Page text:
– Related to the circuitry: The authors have identified various neurons that are involved in different aspects of the mating memory and recall behaviour (in both the MB and the LH). It wasn't clear to me how they think these neurons might function together within a circuit to bring about this behaviour. What's the link between these neurons? What's the link between the LH and MB induced behaviour? Aside from one experiment that stimulated the B1 DAN and monitored the activity in the MBONs, I see few examples of such 'epistatic' interrogation of circuitry. This left me feeling that I knew the parts, but didn't know how they tied up together. It would have been nice to see a few predictions of the circuitry tested as such here.

– Bidirectional behaviours: There are a couple of examples of bidirectional behaviours mediated by the same neurons in this manuscript. It was surprising to me, for example, that activating B1 DANs during mating interfered with the ability to mount a preference for polyamine, particularly because these neurons are active during mating (their imaging data). Is it possible that with thermogenetics, they are driving the neuron too hard? The P1 neuron mediates different behaviours when driven at different thresholds. Could such a phenomenon be occurring here? Have the authors tried to show this with another tool – csChimson, for example?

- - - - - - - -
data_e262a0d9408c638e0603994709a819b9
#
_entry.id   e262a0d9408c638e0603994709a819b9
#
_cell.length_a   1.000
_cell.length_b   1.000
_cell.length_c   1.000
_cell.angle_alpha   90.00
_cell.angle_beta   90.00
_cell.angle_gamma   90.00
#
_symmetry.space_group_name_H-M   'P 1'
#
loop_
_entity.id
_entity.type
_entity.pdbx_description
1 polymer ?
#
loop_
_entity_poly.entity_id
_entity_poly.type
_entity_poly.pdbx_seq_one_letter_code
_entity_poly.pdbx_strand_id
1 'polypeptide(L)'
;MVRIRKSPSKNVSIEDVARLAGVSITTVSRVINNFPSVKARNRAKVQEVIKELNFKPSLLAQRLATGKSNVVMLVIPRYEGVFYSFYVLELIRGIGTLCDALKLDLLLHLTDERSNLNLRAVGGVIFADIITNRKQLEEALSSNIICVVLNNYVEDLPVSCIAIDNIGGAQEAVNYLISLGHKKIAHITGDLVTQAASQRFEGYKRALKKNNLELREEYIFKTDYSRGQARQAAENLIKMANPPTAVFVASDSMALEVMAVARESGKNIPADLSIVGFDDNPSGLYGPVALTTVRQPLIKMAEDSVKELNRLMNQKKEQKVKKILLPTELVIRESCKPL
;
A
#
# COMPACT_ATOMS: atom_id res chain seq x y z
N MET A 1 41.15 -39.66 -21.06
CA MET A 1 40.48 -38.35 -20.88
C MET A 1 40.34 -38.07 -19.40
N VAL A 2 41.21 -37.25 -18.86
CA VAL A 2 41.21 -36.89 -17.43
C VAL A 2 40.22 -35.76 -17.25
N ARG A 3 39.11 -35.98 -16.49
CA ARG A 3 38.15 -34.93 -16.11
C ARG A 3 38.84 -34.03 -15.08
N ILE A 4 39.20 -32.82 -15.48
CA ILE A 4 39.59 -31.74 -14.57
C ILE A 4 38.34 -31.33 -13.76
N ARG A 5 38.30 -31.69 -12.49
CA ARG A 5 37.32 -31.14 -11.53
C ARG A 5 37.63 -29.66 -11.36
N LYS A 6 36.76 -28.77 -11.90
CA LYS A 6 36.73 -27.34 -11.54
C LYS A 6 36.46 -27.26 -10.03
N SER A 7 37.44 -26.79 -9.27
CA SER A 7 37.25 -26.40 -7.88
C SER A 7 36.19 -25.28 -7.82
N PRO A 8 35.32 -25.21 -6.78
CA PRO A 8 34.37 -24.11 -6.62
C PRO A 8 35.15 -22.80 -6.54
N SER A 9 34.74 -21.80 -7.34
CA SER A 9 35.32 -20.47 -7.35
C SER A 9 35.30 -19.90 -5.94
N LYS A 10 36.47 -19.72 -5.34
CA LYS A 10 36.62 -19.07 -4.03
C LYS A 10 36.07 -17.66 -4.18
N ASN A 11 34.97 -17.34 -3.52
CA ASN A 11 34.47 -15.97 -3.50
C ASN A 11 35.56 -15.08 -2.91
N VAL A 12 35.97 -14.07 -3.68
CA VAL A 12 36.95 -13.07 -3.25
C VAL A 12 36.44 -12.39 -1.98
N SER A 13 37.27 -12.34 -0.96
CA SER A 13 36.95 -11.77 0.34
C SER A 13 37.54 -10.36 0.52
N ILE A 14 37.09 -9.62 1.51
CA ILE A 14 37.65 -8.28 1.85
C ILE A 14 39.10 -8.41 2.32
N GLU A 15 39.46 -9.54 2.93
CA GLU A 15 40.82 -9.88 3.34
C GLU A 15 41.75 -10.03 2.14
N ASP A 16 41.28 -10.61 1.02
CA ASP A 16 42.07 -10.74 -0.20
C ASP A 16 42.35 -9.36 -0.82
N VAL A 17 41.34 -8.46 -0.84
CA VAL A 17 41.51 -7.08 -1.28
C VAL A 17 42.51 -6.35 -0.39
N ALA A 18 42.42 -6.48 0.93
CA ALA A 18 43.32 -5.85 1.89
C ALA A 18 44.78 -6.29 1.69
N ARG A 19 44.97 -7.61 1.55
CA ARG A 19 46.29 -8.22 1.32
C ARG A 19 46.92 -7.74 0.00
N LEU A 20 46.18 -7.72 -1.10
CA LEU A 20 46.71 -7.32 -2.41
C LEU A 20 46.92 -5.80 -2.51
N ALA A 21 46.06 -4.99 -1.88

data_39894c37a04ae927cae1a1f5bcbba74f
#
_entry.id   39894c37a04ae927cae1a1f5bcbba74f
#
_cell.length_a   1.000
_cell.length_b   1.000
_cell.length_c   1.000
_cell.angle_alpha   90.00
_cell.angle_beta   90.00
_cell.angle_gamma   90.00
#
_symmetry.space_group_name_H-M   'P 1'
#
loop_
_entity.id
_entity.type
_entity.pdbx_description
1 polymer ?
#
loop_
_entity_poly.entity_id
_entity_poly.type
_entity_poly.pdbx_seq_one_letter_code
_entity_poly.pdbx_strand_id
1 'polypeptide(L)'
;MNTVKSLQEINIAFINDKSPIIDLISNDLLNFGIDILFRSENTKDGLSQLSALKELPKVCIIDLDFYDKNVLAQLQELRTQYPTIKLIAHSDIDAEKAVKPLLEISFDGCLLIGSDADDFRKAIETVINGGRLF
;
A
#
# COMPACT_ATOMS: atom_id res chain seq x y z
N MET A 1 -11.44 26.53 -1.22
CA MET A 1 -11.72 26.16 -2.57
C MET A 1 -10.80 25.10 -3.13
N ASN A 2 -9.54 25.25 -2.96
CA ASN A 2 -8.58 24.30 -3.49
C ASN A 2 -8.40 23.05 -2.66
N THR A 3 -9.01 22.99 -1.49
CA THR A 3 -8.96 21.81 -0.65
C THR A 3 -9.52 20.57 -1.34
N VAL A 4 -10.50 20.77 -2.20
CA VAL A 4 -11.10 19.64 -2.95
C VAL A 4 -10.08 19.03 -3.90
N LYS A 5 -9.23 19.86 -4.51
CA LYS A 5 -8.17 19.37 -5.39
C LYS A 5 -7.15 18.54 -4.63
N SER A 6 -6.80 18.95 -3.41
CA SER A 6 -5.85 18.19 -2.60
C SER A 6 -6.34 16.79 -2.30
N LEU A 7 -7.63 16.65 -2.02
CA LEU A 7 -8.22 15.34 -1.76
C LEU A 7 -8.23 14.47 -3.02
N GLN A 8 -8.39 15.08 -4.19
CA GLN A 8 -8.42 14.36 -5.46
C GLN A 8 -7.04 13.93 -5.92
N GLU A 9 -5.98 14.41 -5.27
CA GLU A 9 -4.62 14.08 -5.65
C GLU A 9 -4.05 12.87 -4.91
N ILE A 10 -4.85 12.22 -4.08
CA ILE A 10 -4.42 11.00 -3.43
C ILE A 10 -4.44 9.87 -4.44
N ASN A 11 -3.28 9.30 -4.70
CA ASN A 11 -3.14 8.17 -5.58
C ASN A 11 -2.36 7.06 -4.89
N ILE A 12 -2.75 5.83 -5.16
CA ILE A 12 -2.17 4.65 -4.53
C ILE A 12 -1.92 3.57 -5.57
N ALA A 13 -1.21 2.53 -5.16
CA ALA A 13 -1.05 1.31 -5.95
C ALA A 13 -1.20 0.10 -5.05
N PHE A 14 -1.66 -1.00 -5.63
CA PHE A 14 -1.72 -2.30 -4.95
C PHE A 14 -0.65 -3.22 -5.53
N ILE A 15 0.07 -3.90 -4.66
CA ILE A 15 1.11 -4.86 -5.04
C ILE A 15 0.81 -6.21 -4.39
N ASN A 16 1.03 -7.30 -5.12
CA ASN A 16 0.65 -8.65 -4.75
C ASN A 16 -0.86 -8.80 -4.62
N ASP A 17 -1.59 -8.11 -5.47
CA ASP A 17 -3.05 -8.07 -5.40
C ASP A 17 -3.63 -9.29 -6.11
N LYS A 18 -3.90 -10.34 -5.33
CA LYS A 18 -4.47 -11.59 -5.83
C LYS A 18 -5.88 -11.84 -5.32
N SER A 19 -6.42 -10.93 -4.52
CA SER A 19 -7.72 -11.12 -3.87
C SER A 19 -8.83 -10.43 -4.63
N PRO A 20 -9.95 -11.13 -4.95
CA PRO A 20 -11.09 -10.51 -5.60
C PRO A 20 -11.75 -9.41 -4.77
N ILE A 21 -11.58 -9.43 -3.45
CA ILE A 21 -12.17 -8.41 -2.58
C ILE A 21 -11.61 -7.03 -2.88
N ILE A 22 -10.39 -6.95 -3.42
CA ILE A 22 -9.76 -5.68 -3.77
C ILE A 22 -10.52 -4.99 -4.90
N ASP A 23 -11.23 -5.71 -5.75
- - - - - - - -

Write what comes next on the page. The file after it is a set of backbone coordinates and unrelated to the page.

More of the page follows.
– cVA: I wasn't convinced that cVA was the relevant cue for this behaviour. Neither courtship nor cVA alone could reproduce the behavioural switch. This makes me think that it's likely a combination of pheromones and the physical act of mating that is driving the behaviour. So, I wonder how relevant it is to look for representation of cVA with the identified circuit elements -for example in the B1 DANs. Assessing the representation of the polyamine in a mating dependent way might be more relevant (and the authors have done this for many of their experiments).

Was there a reason why the authors decided to use an of 16 for the single fly experiments?

Reviewer #2 (Recommendations for the authors):

For a previous review I had asked some things, for example if exposure to cVA alone induces preference. I am quite happy to see these experiments now included in the new version of the paper, although it seems a coincidence that I am asked to review another time.

I think the paper has improved and it is also easier to read now.

Since I reviewed before, and my comments were seemingly already incorporated, I don't have so many new comments!

Suggestions:

1) line 151 following, Figure 1 C, D > I don't understand why these response to cVA experiments are shown here and how they fit with the natural flow of the story- just take them out? It is an interesting finding on its own but confuses the main story a bit. After all, the paper deals with the response to polyamine and how that changes after mating.

2) Figure 6 A: replace red green color scheme with one more suitable for red green blind.

Reviewer #3 (Recommendations for the authors):